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Newtonian gravity and electrostatics have the same form; this analogy is extended when we look at full dynamic electromagnetism, and correspondingly "gravitomagnetism". We are quite capable of observing higher-order general relativistic effects, because mass (and energy) attracts more of itself and we get very large quantities of it. It would be difficult to isolate a net charge on planetary scales, though -- the whole Sun has a charge of 77 Coulombs. How plausible is it to consider that classical electromagnetism is just the low-charge limit of a larger theory, that curves spacetime (or something like that -- in some way that only affects charge) in a more complicated, dynamical way?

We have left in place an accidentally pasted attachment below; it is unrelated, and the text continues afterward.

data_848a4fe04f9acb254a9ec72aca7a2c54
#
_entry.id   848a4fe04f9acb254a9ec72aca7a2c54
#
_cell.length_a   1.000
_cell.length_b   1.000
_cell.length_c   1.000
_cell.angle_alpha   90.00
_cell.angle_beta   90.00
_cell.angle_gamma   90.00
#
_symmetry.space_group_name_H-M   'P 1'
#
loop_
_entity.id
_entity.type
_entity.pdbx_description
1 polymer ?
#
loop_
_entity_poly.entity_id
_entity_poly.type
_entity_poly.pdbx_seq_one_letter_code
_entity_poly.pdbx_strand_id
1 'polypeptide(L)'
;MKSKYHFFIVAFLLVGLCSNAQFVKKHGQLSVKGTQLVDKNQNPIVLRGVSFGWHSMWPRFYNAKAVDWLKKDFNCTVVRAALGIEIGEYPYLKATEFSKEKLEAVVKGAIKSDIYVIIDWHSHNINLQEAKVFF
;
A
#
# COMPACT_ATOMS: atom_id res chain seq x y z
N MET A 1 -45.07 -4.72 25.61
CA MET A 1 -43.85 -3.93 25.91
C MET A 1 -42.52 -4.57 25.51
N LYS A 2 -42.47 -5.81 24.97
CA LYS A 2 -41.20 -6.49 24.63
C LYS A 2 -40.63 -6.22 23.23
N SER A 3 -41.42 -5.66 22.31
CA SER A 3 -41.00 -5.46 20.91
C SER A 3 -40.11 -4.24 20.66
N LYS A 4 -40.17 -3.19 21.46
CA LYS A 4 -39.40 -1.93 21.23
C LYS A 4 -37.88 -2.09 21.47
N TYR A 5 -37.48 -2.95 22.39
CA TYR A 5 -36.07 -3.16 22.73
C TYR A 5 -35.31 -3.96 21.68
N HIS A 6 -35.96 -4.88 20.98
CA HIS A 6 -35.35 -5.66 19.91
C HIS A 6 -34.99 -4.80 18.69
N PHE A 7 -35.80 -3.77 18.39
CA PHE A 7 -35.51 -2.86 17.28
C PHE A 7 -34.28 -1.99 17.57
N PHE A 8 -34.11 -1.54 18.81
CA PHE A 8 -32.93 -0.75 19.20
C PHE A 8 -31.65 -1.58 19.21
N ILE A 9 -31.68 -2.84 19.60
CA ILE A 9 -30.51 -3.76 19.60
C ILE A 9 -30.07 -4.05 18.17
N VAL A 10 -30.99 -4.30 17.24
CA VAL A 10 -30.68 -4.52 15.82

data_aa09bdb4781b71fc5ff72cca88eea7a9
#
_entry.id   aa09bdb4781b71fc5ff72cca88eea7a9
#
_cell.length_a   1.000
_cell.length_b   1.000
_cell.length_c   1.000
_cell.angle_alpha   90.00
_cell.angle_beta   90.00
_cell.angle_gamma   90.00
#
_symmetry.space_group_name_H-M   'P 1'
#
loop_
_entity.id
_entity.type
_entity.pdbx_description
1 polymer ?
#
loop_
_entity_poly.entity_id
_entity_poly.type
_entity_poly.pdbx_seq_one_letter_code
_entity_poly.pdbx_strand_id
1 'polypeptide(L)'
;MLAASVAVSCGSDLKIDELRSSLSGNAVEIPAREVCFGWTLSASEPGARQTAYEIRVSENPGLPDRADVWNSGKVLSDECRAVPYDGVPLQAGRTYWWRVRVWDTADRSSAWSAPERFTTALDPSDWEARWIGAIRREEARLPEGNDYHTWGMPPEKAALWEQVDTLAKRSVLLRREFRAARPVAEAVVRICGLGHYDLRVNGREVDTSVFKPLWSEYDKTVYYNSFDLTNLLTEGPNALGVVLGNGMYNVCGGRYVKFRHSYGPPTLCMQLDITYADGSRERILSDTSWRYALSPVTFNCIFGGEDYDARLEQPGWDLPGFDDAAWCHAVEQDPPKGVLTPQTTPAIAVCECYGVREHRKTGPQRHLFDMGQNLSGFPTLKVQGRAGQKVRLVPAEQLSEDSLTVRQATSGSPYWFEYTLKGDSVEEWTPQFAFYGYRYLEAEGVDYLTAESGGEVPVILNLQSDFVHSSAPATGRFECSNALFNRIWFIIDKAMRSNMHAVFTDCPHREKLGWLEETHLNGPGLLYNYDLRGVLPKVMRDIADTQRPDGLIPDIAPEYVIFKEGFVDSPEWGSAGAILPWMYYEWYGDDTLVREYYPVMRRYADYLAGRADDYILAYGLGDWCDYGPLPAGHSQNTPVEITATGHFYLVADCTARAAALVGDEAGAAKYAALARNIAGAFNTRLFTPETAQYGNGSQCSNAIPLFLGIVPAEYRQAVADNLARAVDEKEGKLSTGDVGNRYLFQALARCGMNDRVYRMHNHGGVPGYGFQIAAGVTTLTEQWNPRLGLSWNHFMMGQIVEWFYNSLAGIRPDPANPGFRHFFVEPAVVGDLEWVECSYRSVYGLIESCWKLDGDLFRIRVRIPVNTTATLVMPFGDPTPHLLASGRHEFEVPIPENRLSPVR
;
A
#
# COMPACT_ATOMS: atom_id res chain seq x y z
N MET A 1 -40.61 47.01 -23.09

I'm aware that, as electromagnetic waves move through space, they would carry energy themselves, bending spacetime somewhat. I lack the GR background to understand how that behaves, though. My first thought is that - if a single photon moved through space, its energy is so small as to only bend spacetime a very small amount, with radii of curvature much less than its own wavelength. As the energy of the photon goes up, and the radius goes down, so does the wavelength. So to see nonlinear behavior would require enormous numbers of coherent photons.